Collins, Lee(ds), New Orleans-style jazz trumpeter, singer; b. New Orleans, La., Oct. 17, 1901; d. Chicago, III July 3, 1960. His father was a trumpeter; his uncle was a trombonist. He started on trumpet at 12, with lessons from his father and “Professor” Jim Humphrey. At 15 he did his first regular playing at the Zulu’s Club, then with Pops Foster organized the Young Eagles. In 1917–18 Collins worked with the Columbia Band and the Young Tuxedo Orch., while he continued playing with the Young Eagles. He played with Bud Roussel’s Band, Papa Celestin, Jessie Jackson’s Golden Leaf Orch., and Zutty Singleton (1919–22); had a residency at the Cadillac Club, then toured Fla. with his own band (1923). In 1924 Collins moved to Chicago to join King Oliver, recorded with Jelly Roll Morton, and then returned to New Orleans. He played with several local leaders through the end of the decade, except for a brief tour with “Professor” Sherman Cook’s Revue. Collins co-led band for Jones-Collins’ “Astoria Hot Eight” recordings (1929). In 1930 he moved briefly to N.Y., worked with Luis Russell Band replacing Henry “Red” Allen who was vacationing in New Orleans. From 1931 through 1950, he mostly did club work in Chicago, working with many different New Orleans-style bands. In 1951 he toured Europe with Mezz Mezzrow, but had to leave the tour due to illness; he returned to Chicago and then played with Joe Sullivan’s band in the summer of 1953 in San Francisco. He went again to Europe with Mezzrow in fall 1954, and was again sidetracked by illness. He returned to Chicago, then suffered a stroke. For the last years of his life Collins was musically inactive due to chronic emphysema.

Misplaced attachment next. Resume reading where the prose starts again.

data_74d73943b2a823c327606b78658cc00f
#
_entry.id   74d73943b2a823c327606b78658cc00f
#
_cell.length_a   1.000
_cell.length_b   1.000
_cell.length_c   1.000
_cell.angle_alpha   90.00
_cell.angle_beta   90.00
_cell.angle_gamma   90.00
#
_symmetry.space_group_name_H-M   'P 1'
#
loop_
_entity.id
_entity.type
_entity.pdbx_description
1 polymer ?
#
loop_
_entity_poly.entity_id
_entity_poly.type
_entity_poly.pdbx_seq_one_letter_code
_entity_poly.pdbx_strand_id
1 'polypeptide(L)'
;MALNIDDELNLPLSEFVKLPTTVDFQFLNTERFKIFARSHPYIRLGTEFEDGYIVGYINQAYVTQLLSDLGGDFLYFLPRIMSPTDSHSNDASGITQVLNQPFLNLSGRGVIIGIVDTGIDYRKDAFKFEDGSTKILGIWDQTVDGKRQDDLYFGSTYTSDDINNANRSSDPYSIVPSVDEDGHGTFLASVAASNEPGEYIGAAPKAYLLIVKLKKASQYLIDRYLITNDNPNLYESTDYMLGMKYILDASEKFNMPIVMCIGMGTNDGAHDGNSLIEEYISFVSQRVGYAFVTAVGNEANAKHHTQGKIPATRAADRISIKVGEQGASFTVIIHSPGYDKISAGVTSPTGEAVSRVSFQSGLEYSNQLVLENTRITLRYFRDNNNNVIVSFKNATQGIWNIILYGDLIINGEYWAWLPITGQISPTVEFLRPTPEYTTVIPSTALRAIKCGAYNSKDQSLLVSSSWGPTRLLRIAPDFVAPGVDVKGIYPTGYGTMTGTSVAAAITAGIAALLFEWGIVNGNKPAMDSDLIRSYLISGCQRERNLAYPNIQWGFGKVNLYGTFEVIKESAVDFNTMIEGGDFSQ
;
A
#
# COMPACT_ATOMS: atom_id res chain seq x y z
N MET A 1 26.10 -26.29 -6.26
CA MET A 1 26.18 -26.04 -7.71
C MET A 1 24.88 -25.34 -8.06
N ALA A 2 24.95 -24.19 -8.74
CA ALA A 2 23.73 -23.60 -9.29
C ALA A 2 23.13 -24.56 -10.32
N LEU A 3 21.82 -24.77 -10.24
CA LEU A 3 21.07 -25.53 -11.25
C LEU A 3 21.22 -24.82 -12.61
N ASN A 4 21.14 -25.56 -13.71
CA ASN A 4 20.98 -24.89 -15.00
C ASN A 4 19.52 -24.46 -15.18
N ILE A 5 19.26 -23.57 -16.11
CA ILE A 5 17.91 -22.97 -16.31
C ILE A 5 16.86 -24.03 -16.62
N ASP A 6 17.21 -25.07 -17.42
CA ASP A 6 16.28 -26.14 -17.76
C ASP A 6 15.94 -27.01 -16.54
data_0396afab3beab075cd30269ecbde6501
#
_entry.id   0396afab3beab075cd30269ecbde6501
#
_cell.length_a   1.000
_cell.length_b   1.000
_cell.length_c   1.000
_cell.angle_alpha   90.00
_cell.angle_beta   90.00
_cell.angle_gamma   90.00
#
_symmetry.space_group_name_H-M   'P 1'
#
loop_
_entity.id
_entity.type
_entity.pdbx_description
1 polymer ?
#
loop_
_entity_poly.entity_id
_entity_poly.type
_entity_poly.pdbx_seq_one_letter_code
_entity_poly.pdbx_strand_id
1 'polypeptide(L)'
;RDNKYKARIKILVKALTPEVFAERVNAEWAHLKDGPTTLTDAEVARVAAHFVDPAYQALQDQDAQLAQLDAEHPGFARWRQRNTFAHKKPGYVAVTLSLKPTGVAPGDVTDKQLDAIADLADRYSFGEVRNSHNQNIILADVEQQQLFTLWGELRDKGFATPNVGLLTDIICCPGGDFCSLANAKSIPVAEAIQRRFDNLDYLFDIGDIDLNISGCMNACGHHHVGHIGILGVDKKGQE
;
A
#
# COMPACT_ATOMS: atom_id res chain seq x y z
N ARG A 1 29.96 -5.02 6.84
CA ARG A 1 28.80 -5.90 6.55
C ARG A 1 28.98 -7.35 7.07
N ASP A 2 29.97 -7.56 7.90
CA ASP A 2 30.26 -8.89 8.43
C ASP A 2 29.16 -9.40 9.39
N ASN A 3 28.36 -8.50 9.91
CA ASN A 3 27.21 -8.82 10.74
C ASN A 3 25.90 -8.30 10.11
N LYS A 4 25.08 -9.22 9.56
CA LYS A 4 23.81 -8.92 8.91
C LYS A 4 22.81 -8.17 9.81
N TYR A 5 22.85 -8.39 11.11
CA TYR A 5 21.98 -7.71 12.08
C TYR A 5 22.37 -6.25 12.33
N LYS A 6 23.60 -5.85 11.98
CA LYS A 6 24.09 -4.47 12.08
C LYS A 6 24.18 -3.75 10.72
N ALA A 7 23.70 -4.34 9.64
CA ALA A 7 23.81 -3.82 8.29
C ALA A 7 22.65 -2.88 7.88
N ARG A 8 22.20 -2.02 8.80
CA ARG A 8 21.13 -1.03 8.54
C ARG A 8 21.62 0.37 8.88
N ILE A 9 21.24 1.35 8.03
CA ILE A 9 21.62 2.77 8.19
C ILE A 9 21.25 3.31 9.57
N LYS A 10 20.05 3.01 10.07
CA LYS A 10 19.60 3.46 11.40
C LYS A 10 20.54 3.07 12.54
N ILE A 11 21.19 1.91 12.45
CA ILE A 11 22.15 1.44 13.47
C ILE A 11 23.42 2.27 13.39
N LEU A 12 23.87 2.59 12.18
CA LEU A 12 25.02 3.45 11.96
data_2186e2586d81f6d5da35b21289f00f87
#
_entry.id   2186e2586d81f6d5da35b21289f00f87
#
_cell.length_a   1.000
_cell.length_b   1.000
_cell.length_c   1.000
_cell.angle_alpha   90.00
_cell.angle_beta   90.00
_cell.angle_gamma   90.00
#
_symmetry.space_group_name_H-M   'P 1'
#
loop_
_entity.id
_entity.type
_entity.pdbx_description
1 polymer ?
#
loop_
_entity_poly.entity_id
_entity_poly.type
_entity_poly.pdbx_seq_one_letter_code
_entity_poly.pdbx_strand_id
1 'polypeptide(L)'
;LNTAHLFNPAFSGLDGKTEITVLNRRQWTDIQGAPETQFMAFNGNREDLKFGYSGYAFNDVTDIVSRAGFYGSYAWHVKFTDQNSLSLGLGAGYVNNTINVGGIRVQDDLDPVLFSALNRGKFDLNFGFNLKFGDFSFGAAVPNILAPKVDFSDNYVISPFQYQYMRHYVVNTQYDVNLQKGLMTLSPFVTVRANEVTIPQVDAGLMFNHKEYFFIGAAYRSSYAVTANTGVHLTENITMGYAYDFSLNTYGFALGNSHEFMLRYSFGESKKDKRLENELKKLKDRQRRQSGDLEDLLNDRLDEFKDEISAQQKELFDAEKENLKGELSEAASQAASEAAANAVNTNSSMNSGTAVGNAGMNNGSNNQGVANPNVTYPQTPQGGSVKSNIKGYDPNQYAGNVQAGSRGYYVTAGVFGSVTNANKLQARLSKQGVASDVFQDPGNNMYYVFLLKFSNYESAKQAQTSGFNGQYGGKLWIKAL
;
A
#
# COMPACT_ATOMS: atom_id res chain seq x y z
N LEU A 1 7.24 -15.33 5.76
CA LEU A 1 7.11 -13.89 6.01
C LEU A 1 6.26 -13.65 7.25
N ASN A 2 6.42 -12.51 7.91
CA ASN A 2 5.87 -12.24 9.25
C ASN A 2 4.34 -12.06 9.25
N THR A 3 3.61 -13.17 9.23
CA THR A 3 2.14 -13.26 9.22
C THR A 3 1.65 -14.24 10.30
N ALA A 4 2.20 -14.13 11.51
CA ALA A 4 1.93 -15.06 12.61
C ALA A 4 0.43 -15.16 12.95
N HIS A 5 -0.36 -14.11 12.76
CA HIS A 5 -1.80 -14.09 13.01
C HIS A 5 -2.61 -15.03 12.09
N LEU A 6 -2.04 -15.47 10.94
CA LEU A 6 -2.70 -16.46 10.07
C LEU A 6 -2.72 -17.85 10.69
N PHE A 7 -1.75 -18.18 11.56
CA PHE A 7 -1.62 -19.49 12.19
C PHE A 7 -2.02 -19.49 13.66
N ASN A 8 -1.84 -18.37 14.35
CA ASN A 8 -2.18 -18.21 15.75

Jones-Collins: “Astoria Hot Eight” (1929).
L. Collins, M. Collins, F. J. Gillis, J. W. Miner, Oh, Didn’t He Ramble: The Life Story of Lee Collins (Urbana, 1989).
—John Chilton, Who’s Who of Jazz/Lewis Porter